The Government has this week published their White Paper on DB funding with two main themes and goals. A tougher regulator and an environment to encourage consolidation and innovation.
It is clear the Government is not convinced that there are fundamental problems with the DB system but has clearly been concerned by various issues that have occurred, probably most likely around BHS and Carrillion.
Anyone hoping or expecting for less regulatory heavy space will be disappointed. The Regulator will be given more powers to investigate, intervene and fine those involved with pension schemes.
Some of this change will be some way away (2019 – 2020 for the bigger changes) but should come on to the radar of all DB schemes relatively quickly as consultation documents and future direction of travel becomes clearer.
Below is a summary of the main proposals:
Increased regulatory powers
- The Regulator will be given powers to punish those who deliberately put their pension scheme at risk via punitive fines. This will require primary legislation. It should be noted that the Government will look for the penalty regime to apply from the date of this document.
- It will be a criminal offence for sponsors to have acted in a reckless manner in relation to their pension scheme. This will build on the existing process where company directors are punished.
- Exact punishment levels to be considered.
- Strengthen the notifiable events framework and voluntary clearance (which remains voluntary) so pension obligations are properly considered during corporate activities
- Greater data gathering powers akin to those in place around auto-enrolment. This will include the power to compel any person to submit to an interview with civil sanctions for non-compliance
- The Government will strengthen the Regulator’s ability to enforce DB scheme funding standards with a revised DB funding code. The key themes, which we expect to form part of the Integrated Risk Management framework, will be:
- How prudence is demonstrated when assessing scheme liabilities;
- What factors are appropriate when considering recovery plans; and
- Ensuring a long-term view is considered when setting the Statutory Funding Objective (SFO).
- There will also be a legal requirement to appoint a Chair and for a triennial Chair’s statement to be submitted to the Regulator with the valuation. This is not intended to be sent to members at the this stage.
- The Pensions Regulator is to consult on “clarified funding standards through a revised Defined Benefit Funding Code of Practice, focusing on how “prudence and appropriateness can be defined to better balance employer commitments with risks to members and the PPF.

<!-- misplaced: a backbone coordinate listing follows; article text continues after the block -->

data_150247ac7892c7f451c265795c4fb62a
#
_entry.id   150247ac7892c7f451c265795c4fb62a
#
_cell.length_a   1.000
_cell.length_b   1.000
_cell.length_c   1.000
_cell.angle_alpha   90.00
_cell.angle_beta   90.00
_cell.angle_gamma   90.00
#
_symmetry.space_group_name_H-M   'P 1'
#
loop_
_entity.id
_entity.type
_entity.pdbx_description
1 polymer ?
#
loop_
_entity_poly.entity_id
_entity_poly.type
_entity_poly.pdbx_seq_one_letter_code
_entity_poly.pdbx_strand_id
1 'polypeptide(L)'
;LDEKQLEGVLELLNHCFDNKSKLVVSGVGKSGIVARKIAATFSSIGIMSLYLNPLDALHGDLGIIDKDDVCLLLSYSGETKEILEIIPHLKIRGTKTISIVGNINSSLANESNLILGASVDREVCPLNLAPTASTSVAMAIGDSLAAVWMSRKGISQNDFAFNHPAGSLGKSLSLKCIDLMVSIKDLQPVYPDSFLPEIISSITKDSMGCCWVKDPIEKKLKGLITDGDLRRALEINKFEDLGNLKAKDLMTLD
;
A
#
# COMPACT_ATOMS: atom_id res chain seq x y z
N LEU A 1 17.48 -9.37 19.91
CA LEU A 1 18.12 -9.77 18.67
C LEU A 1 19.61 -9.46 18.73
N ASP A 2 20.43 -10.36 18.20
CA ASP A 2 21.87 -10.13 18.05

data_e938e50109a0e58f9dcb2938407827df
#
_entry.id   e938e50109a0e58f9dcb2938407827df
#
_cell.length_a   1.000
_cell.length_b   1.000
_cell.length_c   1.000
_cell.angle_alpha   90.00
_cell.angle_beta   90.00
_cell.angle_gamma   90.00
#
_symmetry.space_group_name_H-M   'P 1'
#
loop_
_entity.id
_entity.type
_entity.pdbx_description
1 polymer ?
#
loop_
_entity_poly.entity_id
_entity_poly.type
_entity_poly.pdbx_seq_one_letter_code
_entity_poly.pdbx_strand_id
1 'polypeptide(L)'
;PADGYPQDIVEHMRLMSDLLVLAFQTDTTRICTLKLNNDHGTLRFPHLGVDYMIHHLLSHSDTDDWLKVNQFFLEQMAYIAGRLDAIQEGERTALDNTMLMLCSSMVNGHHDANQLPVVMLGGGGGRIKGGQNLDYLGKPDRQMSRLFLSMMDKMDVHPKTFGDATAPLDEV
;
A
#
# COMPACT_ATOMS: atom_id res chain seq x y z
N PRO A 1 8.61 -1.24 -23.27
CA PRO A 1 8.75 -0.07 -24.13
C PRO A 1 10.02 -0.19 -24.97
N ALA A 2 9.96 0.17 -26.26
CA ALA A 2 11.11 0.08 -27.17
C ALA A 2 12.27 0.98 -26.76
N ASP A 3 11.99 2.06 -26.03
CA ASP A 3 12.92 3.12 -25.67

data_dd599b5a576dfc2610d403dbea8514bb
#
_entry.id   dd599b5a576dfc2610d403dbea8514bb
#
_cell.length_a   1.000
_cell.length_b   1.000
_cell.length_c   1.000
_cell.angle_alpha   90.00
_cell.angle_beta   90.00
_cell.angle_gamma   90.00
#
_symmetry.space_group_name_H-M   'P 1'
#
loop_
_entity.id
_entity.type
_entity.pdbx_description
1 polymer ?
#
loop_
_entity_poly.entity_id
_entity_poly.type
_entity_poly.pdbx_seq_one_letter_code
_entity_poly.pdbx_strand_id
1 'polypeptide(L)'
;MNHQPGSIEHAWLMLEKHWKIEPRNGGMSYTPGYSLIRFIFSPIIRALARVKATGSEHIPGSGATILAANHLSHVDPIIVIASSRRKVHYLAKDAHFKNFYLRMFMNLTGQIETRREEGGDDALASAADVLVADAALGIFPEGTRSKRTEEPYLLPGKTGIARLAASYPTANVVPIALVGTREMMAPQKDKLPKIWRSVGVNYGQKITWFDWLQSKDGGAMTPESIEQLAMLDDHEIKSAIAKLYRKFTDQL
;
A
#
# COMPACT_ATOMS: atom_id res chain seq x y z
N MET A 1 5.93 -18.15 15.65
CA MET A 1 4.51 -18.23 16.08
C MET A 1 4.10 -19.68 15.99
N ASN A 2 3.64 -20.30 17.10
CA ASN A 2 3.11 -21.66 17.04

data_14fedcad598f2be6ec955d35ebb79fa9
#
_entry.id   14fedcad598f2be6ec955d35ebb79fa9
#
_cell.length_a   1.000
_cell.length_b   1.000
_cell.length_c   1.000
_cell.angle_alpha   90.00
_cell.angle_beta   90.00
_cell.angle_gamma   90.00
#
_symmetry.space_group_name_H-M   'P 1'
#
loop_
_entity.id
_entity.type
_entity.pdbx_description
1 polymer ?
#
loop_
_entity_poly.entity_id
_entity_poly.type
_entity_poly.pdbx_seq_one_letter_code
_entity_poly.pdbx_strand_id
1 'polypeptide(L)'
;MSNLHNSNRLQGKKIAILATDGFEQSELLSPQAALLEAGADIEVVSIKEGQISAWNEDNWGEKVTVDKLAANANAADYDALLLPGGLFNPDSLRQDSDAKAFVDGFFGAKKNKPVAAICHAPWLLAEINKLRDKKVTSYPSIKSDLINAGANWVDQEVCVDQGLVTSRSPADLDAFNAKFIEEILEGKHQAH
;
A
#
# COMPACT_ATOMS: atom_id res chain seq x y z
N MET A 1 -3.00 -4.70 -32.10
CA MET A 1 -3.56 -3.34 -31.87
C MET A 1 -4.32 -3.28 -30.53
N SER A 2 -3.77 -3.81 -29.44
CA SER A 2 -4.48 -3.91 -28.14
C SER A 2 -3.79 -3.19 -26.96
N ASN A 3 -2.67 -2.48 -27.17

- The Government will consult on a legislative framework to allow for private-sector commercial DB scheme consolidators to be established. These would be vehicles for small DB schemes to transfer into for a one off fee from the employer. While the White Paper does go into quite some detail on this, this will require further consultation on (this list is not exhaustive):
- Funding regime of these new schemes – likely to be lower than full buy out
- The level of protection given by the PPF
- Advice process for entering a scheme like this
- Benefit harmonisation
Other changes for stressed schemes
- There will be no statutory override on RPI (where it is hard-coded into the rules to allow CPI for indexation and revaluation. This looks like the last word on this.
- A review of the Regulated Apportionment Arrangement to be improved.
Anyone watching recent headlines around the DB pensions space should not be surprised by much of what is included in the White Paper. The Government needs a strong and proactive Regulator and to achieve this objective have concluded that boosting their interventionist powers is the way forward. Over recent months we have seen a regulator more willing to engage with Trustees and their advisers and this is likely to continue in the knowledge that more powers are in the pipeline for them to scrutinise schemes and punish those that look to avoid their obligations to fund the scheme appropriately. It is notable that these powers could apply to any actions from the date of this White Paper. We are already in the new world order.
The new Code of Practice that we are expecting hints at a regime intent on highlighting the funding flexibilities which the Government worries are not being used enough. However, the discussions around setting of discount rates present in the Green Paper have disappeared to be replaced with an emphasis on good governance and clear accountable decision making. Although there is a suggestion that TPR will be asked to clearly define “prudence” and what is “reasonable” for recovery period. It is without doubt going to result in a doubling down on the Regulator’s current drive for schemes to actively discuss and document their processes around Integrated Risk Management, contingency planning and long-term strategy plans.
There will be a slew of consultative documents coming out during the remainder of 2018 which will need to be understood.